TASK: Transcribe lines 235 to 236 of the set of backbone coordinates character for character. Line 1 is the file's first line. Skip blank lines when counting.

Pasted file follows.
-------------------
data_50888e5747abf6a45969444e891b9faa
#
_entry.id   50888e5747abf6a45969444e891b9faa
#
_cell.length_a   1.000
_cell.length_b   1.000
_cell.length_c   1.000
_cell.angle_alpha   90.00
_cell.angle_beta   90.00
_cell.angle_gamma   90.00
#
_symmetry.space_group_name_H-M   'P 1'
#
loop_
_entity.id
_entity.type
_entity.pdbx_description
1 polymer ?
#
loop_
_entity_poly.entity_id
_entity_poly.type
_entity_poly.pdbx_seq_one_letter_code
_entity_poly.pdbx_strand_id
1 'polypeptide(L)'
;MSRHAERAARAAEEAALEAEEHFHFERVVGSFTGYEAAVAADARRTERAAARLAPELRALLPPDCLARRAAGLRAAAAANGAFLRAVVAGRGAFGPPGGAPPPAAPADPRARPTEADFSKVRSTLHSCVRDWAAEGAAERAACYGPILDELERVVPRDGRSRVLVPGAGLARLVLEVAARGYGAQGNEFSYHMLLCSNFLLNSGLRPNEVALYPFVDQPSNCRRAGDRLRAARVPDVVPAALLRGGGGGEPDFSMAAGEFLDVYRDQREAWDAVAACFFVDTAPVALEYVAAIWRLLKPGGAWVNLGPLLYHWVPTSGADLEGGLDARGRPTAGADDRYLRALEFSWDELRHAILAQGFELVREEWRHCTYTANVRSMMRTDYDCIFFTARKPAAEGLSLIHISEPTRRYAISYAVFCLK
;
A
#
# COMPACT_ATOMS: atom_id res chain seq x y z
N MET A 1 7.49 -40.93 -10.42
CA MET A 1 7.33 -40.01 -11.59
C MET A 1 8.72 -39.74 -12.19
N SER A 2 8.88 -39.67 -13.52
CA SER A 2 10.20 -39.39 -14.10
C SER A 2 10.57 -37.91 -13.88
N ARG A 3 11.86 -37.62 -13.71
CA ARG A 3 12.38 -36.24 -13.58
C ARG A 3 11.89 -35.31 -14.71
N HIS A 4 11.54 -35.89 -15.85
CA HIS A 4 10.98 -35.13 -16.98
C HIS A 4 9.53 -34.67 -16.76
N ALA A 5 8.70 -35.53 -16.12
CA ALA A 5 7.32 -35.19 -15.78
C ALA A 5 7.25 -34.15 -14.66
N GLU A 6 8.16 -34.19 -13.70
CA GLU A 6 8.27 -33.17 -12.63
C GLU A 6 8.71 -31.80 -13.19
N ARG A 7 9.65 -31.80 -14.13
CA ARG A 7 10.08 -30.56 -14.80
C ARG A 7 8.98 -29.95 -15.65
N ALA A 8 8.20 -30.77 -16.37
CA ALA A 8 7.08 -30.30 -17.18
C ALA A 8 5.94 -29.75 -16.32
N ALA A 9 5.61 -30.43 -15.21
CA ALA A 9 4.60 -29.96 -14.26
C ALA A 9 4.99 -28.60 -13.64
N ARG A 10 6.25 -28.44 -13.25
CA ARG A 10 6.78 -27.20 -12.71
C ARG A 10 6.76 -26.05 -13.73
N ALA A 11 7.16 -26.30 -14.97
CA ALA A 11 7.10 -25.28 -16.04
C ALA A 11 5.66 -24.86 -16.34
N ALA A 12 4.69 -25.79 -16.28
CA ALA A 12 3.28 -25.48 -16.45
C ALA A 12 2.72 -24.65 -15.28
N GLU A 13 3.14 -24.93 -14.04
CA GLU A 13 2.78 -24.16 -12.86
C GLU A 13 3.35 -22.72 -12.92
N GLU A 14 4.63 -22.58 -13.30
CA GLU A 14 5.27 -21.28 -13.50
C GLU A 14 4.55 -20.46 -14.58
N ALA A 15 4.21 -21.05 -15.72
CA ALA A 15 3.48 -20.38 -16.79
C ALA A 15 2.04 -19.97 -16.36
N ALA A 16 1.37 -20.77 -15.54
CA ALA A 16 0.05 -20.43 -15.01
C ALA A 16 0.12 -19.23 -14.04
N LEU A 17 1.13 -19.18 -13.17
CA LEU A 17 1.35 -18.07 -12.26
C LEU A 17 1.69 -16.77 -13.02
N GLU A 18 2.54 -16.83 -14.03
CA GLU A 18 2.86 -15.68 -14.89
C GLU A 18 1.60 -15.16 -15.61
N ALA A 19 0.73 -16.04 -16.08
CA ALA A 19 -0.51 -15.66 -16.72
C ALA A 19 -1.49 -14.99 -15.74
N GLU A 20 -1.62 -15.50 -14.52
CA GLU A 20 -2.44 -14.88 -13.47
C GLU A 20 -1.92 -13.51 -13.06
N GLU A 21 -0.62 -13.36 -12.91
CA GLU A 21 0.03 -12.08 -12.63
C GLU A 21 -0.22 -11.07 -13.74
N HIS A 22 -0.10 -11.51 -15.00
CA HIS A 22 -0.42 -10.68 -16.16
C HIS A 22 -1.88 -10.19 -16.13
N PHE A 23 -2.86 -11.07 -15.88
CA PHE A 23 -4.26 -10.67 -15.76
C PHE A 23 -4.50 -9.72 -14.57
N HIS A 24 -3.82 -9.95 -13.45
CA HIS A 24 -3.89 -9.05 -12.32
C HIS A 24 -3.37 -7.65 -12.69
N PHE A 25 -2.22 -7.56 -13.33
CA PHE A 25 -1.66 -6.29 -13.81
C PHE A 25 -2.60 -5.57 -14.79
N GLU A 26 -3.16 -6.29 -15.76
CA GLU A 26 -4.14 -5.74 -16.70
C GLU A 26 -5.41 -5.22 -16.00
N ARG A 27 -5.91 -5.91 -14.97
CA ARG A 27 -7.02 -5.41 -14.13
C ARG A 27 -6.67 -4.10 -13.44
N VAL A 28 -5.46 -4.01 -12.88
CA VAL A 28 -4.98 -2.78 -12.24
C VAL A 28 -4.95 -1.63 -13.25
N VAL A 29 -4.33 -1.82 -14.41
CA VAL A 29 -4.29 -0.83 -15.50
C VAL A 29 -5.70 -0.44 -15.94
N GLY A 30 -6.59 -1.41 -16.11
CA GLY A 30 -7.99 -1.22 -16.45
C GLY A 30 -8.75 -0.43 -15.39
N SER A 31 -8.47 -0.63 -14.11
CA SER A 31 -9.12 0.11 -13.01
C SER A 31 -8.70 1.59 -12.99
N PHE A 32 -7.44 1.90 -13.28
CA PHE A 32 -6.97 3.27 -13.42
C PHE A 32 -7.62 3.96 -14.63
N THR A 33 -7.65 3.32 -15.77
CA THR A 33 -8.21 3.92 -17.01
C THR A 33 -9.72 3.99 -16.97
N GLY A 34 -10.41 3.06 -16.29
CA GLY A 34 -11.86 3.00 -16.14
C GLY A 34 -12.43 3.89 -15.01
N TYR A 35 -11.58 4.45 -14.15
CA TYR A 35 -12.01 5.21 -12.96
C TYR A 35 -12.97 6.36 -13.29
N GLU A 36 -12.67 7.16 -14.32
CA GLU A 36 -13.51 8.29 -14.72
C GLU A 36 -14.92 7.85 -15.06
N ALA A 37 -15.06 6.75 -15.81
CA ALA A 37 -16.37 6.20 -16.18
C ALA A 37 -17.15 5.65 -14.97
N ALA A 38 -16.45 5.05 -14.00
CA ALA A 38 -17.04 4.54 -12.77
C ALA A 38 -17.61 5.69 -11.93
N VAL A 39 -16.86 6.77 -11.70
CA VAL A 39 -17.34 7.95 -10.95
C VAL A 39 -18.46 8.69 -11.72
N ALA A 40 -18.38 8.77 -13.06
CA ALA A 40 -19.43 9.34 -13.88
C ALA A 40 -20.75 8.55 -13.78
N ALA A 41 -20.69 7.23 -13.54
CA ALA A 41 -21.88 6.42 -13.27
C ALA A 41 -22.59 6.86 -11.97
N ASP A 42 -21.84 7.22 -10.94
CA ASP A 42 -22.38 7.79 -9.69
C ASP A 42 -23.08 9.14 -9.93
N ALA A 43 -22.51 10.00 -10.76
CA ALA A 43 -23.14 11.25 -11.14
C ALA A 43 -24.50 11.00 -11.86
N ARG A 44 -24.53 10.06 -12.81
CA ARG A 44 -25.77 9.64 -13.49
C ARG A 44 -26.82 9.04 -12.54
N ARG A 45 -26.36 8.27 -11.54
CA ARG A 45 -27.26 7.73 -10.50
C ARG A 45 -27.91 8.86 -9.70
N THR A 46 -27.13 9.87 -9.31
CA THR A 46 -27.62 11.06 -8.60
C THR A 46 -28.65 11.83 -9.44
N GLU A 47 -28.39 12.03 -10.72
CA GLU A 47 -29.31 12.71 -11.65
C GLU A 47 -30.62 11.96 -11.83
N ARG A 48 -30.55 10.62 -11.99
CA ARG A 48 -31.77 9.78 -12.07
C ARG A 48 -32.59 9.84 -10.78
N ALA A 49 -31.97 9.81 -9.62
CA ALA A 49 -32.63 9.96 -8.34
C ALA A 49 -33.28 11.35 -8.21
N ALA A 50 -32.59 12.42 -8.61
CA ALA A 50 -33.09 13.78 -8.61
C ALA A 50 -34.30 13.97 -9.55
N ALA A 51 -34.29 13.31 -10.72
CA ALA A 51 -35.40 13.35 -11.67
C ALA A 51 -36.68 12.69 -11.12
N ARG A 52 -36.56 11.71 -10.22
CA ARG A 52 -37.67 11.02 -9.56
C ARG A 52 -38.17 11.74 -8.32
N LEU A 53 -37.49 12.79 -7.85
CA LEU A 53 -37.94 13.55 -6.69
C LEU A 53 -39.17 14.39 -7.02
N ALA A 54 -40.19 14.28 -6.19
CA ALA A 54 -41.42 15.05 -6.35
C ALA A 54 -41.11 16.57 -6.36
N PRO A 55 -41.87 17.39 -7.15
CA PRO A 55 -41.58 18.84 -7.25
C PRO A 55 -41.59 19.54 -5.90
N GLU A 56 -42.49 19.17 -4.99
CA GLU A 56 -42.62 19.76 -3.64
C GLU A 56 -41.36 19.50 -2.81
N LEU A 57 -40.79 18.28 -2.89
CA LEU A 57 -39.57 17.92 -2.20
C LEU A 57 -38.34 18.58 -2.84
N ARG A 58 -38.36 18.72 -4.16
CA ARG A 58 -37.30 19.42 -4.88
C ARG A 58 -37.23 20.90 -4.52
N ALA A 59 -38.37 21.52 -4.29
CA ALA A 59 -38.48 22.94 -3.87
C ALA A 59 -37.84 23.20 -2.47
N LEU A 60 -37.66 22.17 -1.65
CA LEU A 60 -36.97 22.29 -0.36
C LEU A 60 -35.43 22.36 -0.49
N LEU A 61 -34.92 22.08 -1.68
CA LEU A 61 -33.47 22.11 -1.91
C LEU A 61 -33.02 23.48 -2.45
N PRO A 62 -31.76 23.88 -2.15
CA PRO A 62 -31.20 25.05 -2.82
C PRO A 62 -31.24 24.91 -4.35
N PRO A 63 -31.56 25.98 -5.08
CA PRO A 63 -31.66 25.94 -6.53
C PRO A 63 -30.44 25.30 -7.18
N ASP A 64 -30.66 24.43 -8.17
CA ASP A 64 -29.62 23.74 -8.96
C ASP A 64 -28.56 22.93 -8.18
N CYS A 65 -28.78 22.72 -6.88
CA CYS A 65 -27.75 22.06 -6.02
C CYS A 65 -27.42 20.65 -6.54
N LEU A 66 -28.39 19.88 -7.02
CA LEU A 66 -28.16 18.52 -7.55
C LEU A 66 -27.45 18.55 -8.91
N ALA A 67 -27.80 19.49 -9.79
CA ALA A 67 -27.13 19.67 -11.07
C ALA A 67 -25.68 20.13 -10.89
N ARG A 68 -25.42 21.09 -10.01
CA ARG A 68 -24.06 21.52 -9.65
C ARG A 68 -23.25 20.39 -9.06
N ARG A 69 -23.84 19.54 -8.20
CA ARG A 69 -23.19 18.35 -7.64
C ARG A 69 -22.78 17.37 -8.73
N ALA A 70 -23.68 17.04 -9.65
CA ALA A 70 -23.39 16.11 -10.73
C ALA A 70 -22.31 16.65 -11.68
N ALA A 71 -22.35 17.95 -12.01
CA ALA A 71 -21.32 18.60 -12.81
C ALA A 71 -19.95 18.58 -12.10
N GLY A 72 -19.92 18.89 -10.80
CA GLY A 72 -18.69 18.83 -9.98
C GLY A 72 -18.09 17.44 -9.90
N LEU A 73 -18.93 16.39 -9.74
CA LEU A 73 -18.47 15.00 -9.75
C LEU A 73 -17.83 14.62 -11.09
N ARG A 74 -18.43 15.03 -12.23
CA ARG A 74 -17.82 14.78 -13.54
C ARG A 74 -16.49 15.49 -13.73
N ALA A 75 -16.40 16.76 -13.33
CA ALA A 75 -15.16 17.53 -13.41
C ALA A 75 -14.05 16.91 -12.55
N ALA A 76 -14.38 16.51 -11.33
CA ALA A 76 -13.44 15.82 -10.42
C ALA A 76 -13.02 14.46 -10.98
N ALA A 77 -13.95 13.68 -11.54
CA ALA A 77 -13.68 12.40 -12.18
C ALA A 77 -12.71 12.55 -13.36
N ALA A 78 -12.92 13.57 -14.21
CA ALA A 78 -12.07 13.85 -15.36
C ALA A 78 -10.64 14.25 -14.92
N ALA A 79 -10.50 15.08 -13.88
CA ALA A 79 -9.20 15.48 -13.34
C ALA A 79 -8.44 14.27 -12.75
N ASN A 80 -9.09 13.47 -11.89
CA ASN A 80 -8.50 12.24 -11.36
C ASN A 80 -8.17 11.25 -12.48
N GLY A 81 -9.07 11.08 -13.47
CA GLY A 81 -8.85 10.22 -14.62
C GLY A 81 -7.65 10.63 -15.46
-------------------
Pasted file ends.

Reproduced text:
N ARG A 69 -23.84 19.54 -8.20
CA ARG A 69 -23.19 18.35 -7.64